Who is “everybody”? Males, females, all citizens, including first-generation, naturalised citizens, many of whom do not currently serve NS.
In other words: Instead of Singaporean males preparing for war against supposed hostile Muslim neighbours, all 18-year old Singaporeans must spend six months helping the less fortunate amongst us, both in Singapore and in the immediate region.
NSS is not Summer Camp. Recruits will work long hours on real projects with defined deliverables and performance assessments. These projects could range from assistance to disadvantaged children in Singapore to reconstruction work in post-tsunami Aceh. NSS will give Singaporeans an opportunity to help others in need, and will also prepare us for the rigours of the working world.
Discipline, integrity, hard work and team work must be emphasised. Law and order should not be compromised. For instance, Singaporeans who try to weasel their way out of NSS or who go AWOL will be dealt with as severely as they are now. That said, much more flexibility can be exercised—for instance, Singaporeans could be allowed to complete the six-month NSS anytime before they turn 30.
Those who choose to sign on as regulars in our Armed Forces, Police or Civil Defence should be exempt from this six-month NSS.
Foreigners below the age of 50 who want to become Singaporeans will have to serve this six-month NSS at some point after they get their citizenship. If the thought of spending six months helping the less fortunate in Singapore and South-east Asia is a deterrent to some would-be migrants, well, does Singapore really want them?
Benefits of a six-month NSS
First, NSS would not only preserve two of the main advantages of our current two-year NS—discipline and social integration—but it would extend these to all Singaporeans.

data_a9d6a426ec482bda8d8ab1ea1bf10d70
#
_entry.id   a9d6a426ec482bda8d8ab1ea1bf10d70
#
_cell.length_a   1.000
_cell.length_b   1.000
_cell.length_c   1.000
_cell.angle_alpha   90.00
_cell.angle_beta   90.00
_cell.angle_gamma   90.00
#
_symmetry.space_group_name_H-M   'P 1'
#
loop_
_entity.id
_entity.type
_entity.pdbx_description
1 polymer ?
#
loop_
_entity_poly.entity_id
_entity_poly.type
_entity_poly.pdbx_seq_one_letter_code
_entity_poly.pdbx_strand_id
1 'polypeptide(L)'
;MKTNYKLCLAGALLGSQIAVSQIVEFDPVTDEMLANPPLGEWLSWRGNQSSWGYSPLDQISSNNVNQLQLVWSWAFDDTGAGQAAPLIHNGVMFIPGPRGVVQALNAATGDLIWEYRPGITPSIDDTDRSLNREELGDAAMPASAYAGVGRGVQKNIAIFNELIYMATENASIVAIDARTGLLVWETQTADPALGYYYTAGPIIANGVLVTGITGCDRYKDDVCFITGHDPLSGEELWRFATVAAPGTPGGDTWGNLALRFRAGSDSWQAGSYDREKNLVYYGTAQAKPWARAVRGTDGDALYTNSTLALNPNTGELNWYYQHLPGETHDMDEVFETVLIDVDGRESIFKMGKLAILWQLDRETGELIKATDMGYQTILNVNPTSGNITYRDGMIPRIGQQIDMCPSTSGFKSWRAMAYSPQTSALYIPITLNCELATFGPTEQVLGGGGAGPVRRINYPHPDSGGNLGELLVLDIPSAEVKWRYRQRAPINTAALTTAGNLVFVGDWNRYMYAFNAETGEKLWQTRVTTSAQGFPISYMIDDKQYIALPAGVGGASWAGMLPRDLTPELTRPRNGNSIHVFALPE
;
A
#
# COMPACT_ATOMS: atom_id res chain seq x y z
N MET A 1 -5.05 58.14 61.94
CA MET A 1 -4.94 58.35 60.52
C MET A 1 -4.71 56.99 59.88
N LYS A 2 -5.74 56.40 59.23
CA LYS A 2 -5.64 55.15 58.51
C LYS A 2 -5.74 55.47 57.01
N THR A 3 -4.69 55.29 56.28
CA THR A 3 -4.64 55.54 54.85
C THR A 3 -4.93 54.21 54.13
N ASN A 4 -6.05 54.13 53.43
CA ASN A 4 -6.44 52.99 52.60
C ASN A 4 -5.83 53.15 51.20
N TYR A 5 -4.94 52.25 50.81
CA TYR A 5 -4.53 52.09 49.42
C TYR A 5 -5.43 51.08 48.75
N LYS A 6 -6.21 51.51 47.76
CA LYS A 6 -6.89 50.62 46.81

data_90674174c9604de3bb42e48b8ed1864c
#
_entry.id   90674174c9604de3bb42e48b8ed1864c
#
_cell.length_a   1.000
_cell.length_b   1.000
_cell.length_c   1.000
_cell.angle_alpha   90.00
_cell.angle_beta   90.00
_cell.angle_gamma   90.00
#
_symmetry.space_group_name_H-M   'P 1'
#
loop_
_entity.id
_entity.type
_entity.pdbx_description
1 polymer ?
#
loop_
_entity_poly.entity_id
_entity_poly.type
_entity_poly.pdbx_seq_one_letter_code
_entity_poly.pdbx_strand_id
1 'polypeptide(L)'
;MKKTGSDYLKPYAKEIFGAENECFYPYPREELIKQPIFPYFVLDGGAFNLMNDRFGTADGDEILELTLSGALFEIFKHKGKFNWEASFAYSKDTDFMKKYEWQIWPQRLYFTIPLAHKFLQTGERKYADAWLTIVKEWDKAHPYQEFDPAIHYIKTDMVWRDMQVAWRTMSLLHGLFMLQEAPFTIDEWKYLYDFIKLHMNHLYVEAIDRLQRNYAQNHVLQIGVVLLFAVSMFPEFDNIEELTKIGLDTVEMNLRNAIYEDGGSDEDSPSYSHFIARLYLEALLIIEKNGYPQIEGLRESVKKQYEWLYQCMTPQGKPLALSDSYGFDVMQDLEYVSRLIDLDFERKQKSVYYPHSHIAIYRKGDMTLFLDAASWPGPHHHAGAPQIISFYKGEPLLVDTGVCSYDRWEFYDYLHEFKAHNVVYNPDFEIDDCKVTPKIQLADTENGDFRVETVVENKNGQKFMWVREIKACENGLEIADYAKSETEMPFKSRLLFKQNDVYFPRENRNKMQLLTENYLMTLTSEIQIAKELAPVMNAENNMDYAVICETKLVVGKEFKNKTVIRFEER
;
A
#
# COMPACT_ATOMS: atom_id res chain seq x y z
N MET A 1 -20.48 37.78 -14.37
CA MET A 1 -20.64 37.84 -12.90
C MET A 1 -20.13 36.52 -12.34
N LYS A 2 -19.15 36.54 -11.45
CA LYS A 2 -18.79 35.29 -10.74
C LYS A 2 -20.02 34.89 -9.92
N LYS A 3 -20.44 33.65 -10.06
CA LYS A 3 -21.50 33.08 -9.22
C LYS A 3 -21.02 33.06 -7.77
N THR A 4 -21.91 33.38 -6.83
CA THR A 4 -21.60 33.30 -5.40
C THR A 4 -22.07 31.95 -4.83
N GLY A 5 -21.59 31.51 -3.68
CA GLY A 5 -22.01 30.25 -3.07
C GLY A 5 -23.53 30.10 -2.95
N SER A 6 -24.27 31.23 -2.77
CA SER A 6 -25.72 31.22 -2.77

It is interesting how, by virtue of NS, the average Singaporean man has social circles that span broader socio-economic groupings than the average Singaporean woman, who tends to hang out with women from similar class and educational backgrounds. NSS will help level these social dynamics.
Furthermore, by including naturalised citizens, NSS will balance the obligations of Singapore-born citizens with those of foreign-born citizens, helping the integration of new migrants.
Second, NSS will improve social cohesion in Singapore. NSS represents, to some degree, a redistributive transfer to Singapore’s lower-income and disadvantaged groups, who will benefit from targeted assistance by the programme. Additionally, by exposing Singaporeans from all walks of life to the challenges faced by the less privileged, NSS will invariably contribute to a greater sense of compassion and a more textured understanding of issues around social justice.
Third, NSS will not interrupt Singaporean kids’ higher-education dreams. As it is only six months long, it can easily be completed between secondary and tertiary education. Singaporean males will no longer feel handicapped educationally and professionally in comparison to women and foreigners.
Fourth, NSS will boost Singapore’s standing—or “soft power”—in the region. While there are many instances of Singaporean individuals or organisations providing aid and assistance to the broader ASEAN community, our national efforts are irregular and often only in the wake of specific disasters, such as the tsunami in 2004.